DPC Lira City Central Abel Ruganza addressing catholic pilgrims at St Kizito primary school beforethey set off. PHOTO URN

12yr-Old Pilgrim Footing to Namugongo Eyes Chief Whip Obua’s Seat

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Thirty-six children have this year joined hundreds of other elderly foot pilgrims in a walk of faith to Uganda Martyrs Shrine in Namugongo.

The majority of the children are from the Catholic diocese of Lira. One is from the Diocese of Lango- Anglican.

These children between the ages of 8 to 16 years, mostly girls will endure walking for the next 14 days, covering a total distance of 343 kilometers or 213 miles. The Catholic ones set off in the early morning hours of Saturday.

Zadock Obonyo, a 12-year-old pilgrim from Alanyi Catholic parish in Ajuri county dreams of replacing Denis Hamson Obua, the Government Chief Whip who is also his area member of Parliament from his seat.

He said he will not be deterred by the status of his parents to fulfill his dream of becoming a Member of Parliament.  Part of the efforts to fulfill his dream is through prayers as he foots to Namugongo. He said he has been told God listens if one prays.

Rosanna Hope Kia, an eight-year-old from Ngetta parish is the youngest pilgrim this year. She believes that Jesus will hold her hand and the holy spirit will guide her through her journey.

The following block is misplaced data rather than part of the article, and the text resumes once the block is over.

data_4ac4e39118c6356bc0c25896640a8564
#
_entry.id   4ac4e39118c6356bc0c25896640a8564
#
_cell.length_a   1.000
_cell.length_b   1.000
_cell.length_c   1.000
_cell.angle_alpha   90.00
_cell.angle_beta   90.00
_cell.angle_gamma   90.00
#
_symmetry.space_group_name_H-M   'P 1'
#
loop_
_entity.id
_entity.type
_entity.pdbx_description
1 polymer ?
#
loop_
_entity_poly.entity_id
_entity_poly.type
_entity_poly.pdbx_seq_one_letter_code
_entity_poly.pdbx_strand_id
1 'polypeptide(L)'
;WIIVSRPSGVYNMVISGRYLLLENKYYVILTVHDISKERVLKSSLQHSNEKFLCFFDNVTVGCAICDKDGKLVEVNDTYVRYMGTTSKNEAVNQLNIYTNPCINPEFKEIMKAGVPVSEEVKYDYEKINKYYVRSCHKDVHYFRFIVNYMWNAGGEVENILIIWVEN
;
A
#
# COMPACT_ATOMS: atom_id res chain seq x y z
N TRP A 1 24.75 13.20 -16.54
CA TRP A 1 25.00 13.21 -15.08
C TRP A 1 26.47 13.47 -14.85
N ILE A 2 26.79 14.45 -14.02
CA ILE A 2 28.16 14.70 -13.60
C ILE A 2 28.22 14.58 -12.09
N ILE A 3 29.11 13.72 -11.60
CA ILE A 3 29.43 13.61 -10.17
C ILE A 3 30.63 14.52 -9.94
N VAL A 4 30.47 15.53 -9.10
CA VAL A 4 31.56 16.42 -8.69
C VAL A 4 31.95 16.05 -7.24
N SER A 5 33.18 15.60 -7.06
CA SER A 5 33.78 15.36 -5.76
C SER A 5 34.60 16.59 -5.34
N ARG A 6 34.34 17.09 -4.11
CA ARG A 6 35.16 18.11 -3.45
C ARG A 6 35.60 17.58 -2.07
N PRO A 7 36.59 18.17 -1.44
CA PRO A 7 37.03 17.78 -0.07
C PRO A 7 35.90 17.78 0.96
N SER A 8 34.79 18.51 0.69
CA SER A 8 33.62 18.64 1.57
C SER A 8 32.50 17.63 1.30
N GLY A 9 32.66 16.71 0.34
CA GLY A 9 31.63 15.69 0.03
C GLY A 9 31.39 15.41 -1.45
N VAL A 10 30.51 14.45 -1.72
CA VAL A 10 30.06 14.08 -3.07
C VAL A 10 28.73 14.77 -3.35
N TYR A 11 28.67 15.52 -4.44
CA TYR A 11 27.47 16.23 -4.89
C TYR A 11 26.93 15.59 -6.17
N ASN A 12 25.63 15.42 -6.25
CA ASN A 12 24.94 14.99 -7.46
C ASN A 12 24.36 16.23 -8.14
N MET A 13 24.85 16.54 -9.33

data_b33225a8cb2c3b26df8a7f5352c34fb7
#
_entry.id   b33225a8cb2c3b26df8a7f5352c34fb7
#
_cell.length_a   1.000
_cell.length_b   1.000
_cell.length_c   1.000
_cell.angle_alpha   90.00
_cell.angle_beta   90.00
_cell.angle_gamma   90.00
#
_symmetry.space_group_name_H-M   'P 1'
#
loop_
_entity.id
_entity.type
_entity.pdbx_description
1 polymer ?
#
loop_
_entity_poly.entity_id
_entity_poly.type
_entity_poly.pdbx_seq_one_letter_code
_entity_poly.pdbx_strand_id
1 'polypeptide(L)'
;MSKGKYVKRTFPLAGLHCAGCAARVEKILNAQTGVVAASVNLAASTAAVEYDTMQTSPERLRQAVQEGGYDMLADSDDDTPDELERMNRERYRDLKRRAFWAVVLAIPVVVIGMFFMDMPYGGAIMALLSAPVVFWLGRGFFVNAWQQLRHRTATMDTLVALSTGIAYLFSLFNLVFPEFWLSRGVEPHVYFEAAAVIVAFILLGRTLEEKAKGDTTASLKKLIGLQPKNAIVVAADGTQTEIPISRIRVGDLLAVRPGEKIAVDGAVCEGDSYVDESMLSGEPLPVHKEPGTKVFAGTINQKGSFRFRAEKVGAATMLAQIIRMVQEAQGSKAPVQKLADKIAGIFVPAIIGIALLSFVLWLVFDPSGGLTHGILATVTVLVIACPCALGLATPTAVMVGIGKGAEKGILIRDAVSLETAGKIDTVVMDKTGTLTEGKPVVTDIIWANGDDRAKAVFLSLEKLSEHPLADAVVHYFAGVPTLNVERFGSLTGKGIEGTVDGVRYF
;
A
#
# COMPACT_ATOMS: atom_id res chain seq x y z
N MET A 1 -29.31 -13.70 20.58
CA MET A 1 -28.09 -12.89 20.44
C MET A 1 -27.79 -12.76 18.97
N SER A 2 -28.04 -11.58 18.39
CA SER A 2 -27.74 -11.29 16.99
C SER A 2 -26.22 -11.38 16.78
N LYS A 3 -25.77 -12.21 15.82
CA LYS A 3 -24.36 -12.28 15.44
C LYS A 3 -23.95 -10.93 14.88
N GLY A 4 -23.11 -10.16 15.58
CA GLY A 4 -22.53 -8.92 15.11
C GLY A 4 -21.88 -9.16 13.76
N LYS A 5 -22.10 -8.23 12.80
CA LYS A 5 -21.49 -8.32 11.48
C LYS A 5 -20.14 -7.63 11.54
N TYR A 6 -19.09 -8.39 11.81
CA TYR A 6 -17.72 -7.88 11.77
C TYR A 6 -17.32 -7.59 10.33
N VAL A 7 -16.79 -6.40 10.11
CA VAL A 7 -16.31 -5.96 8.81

Kia wants God to forgive her and her family’s shortfalls and grant her wisdom to become a successful teacher in the future.

Another child walking to Namugongo from Lira Diocese is 11-year-old Deogratius Odora, from Apac Parish who is praying for confidence and wealth to help him support his parents.

Leaders do not consider the young pilgrims a burden to them because they are healthy and energetic.

Rev. Fr Peter Paul Okuta, the Lira Diocesan Spiritual Director for pilgrims says the pilgrims are now better organized following the interruptions by COVID-19.

Dickens Ogwal, the chairperson of Pilgrims from the Anglican Diocese of Lango describes foot pilgrimage as a retreat that allows one to renew their faith.

To ensure that everyone is well, the Anglican pilgrims make a stop at every top of the hour to say a prayer.

“That also in a way helps us to regulate the speed and also have everyone together that is why we normally move as a family; no one is ahead or behind so we move as a family within the regulated speed.”

Meanwhile, Patrick Jimmy Okema, the North Kyoga Regional Police Spokesperson confirmed the readiness of security to protect the pilgrims but advised them to be cautious during the journey.

Foot pilgrimage to the internationally acclaimed pilgrimage site has gained momentum after the relaxation of the covid-19 restrictions which barred people from accessing the site in two consecutive years.

*Source – URN*



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